Investing in Water Stocks: How to Profit from 'Blue Gold'

by: W. Sean Owen

Until recently, few were aware of the large and growing worldwide shortage of clean, fresh water. Even in the U.S., water infrastructure is crumbling and will soon require a major overhaul. Awareness of the problem is growing, however, and investing in water stock (called "blue gold" by some) is now a hot topic among investors of all stripes.

The problem is bound to be exacerbated by global warming, as declining soil moisture levels lead to a depletion of fresh water tables world-wide. Therefore, potential government solutions notwithstanding, investing in water stock appears to be a wise long-term move.

The trouble is that the cat has been out of the bag for a while, and many of these stocks have been driven up to dizzying heights by speculators. Thus, while the long-term prospects for the sector are very bright, it can be difficult to choose the right way to play it. Here is a brief overview of some of the available options for getting into the sector.

Individual Global Water Stocks

The following overseas water stocks have been getting a lot of attention recently:

  • Companhia de Saneamento Basico do Estado de Sao Paulo (NYSE:SBS) — is a Brazilian water utility, located in Sao Paulo. The Latin American market for clean water is big and getting bigger. SBS has been growing at double-digit rates for several years, and is a fine way to enter the strengthening Brazilian market.
  • Consolidated Water Company (NASDAQ:CWCO) — is a water utility in the Caribbean. It serves citizens of Belize, the Cayman Islands, Barbados, the Virgin Islands, and the Bahamas. Tourists have driven growth in demand, especially by golf courses and swimming pools. The problem is that the shares are expensive, making this a risky venture.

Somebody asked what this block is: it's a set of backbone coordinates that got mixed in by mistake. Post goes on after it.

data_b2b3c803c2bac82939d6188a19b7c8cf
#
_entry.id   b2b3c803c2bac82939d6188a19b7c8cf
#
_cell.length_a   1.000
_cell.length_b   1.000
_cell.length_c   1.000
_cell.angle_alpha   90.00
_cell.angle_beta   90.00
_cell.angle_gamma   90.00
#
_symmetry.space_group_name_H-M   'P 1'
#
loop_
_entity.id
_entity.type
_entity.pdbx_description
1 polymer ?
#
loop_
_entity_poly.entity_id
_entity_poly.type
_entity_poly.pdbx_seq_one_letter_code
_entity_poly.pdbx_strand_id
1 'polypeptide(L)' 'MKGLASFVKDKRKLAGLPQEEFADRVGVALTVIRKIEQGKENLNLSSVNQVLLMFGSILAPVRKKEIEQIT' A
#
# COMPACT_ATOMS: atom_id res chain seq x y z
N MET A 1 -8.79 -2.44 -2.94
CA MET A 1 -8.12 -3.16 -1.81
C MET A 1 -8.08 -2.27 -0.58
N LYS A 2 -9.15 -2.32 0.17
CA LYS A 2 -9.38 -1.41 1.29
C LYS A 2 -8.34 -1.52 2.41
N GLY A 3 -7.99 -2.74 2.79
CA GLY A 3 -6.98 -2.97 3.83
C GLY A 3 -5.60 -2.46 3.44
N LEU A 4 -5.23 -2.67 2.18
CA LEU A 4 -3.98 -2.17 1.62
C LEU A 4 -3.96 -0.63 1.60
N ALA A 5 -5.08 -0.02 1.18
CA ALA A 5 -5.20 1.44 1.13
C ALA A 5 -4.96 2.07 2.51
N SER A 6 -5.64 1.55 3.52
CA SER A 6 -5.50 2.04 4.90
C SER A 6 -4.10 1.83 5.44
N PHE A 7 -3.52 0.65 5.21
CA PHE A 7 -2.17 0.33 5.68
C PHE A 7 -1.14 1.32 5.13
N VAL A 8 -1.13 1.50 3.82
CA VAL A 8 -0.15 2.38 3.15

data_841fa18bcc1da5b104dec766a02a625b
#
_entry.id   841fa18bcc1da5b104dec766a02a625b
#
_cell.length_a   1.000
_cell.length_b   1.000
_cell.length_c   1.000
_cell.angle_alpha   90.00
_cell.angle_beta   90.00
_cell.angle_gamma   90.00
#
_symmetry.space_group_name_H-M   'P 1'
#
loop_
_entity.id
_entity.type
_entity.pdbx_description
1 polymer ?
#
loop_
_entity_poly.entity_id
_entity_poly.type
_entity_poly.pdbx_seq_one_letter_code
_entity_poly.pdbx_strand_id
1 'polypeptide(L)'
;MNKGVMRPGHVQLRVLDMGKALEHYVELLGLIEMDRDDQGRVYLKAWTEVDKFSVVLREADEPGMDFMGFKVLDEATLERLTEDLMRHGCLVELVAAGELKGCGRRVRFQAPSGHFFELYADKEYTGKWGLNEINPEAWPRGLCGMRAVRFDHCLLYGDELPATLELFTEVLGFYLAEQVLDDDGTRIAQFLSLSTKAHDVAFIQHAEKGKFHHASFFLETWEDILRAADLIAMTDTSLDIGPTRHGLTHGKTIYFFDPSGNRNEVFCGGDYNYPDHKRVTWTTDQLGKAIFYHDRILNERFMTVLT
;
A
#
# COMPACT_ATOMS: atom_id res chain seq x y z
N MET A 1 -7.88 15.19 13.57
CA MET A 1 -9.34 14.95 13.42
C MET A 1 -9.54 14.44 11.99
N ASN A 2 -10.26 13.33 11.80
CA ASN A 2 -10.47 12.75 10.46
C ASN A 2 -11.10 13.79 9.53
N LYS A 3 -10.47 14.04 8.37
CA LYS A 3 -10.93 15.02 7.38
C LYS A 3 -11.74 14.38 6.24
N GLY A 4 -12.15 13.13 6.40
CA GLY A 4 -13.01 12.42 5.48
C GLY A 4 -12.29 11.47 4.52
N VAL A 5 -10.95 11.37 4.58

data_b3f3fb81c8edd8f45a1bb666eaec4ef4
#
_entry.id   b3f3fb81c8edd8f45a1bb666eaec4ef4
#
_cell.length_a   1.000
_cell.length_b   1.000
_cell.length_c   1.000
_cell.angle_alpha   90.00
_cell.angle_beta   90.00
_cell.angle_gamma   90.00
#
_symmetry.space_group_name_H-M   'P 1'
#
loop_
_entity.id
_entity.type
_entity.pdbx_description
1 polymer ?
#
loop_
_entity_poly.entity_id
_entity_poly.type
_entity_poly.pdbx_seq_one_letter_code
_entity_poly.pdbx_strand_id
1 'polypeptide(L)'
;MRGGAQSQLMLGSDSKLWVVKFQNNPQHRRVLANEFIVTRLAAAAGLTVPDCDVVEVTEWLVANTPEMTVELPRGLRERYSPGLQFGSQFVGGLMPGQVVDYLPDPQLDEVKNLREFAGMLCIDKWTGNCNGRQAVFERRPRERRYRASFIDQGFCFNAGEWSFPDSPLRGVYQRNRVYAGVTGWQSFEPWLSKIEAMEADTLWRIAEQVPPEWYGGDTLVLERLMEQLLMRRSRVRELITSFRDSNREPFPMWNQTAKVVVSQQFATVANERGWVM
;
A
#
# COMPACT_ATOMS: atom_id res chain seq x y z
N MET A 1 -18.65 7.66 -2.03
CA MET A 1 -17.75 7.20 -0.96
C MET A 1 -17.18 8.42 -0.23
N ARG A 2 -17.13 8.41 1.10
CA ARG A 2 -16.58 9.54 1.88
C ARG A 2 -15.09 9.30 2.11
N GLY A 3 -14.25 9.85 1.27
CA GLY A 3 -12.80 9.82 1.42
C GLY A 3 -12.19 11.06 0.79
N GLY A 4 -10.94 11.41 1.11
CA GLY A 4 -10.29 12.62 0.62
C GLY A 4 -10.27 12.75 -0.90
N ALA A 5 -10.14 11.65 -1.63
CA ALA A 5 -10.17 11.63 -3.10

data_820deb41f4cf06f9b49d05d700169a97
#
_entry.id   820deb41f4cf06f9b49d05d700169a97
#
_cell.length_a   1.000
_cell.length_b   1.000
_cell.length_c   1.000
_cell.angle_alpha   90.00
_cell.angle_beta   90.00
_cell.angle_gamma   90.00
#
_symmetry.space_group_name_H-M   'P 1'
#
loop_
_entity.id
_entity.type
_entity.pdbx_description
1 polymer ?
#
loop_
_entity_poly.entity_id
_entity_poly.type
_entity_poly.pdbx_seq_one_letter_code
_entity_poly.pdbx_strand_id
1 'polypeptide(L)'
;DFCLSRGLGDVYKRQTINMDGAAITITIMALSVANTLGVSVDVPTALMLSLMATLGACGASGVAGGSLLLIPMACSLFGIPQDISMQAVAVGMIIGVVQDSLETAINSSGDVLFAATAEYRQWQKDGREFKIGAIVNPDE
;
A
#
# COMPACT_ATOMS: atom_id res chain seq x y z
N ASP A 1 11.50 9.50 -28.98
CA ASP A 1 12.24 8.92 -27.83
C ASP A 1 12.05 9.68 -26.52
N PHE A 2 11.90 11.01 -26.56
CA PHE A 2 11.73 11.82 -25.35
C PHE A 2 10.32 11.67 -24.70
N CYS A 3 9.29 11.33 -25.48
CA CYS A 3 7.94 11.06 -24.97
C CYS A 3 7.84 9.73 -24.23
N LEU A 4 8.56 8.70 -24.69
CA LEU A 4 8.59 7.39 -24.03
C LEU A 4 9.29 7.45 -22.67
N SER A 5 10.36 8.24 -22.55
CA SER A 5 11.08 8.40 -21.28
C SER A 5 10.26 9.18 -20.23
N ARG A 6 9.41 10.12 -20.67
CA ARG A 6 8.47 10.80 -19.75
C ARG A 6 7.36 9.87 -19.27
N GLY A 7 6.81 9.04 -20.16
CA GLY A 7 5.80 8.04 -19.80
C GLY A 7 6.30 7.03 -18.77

• United Utilities PLC (UU) — a major British utility, it provides water and sewage services to a number of current and former Commonwealth countries.
  • Veolia Environnement SA (VE) — A big French water services firm, with a large and growing presence in a number of developing markets, including China. Veolia has recently been targeting the sea-water desalinization market, setting up operations in North Africa and Arabian territories. This market has huge potential, especially as global warming puts pressure on fresh water supplies. The trouble is that like other promising water companies, the shares have been driven up to eye-popping levels.
  • Suez (NYSE:SZE) — Another French utility, Suez operates both water and electricity services in Europe. The shares have been volatile because of takeover and merger rumors. In particular, Suez has been eyeing Gaz de France as a possible merger candidate, to protect itself from a takeover by Enel, and Italian utility.
  • Each provides exposure to water services in general, along with emerging markets and overseas currencies. This is all to the good, but again, the shares are expensive.

    Water-Related ETF Options

    The Power Shares Water Resource ETF (NASDAQ:PHO) is a good way to get broad exposure to the sector in the U.S. Based on the Palisades Water Index [ZWI], its core holdings include bright prospects like Watts Water (NYSE:WTS), and Insituform (INSU). Insituform is an especially interesting option. Its core product allows damaged water-lines to be repaired in place, without requiring expensive excavation. Future demand for this product should be substantial in the U.S.

    Investing in the whole sector by buying the Power Shares Water ETF can help mitigate the risks inherent in an overbought sector. If you want a more narrow focus, though, you might consider cherry-picking from its holdings.

    In addition, Claymore-Boenning & Scattergood have released two water-related unit investment trusts: the Global Water Equities UIT [CGWEAX] and the U.S. Water Equities portfolio [CUSWAX]. Again, you may consider buying into the UITs for broad exposure, or you can look into their core holdings to get ideas for individual stocks.

    Due to the recent speculative frenzy surrounding the sector, you might be best served standing aside for the short term, depending on your time-frame and tolerance for risk. Or you might want to add one of the ETF or UIT options as a core holding. But add a few individual water stocks to your watch list as well. We hate to buy overpriced shares, of course, but in the long run, water stocks belong in any smart investor's portfolio.